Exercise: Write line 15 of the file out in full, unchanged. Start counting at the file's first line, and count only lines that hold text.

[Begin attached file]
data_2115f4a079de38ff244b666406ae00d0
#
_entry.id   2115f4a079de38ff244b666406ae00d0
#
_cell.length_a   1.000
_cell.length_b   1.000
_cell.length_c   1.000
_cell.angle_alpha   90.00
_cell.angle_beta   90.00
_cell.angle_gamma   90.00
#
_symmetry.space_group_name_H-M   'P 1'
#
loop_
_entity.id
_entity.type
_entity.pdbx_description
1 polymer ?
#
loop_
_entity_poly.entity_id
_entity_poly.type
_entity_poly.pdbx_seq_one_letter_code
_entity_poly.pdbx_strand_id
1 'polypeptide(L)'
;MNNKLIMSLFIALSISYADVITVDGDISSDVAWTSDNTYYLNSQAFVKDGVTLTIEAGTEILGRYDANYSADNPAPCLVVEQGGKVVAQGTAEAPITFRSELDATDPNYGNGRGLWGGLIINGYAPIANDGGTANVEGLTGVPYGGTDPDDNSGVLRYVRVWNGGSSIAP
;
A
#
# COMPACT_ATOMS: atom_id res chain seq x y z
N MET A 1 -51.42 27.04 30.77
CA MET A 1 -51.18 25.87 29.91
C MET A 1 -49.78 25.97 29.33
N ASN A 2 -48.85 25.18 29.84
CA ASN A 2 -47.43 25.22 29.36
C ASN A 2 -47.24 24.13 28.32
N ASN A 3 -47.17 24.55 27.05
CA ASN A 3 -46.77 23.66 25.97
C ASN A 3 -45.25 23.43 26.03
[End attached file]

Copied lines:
_entity.id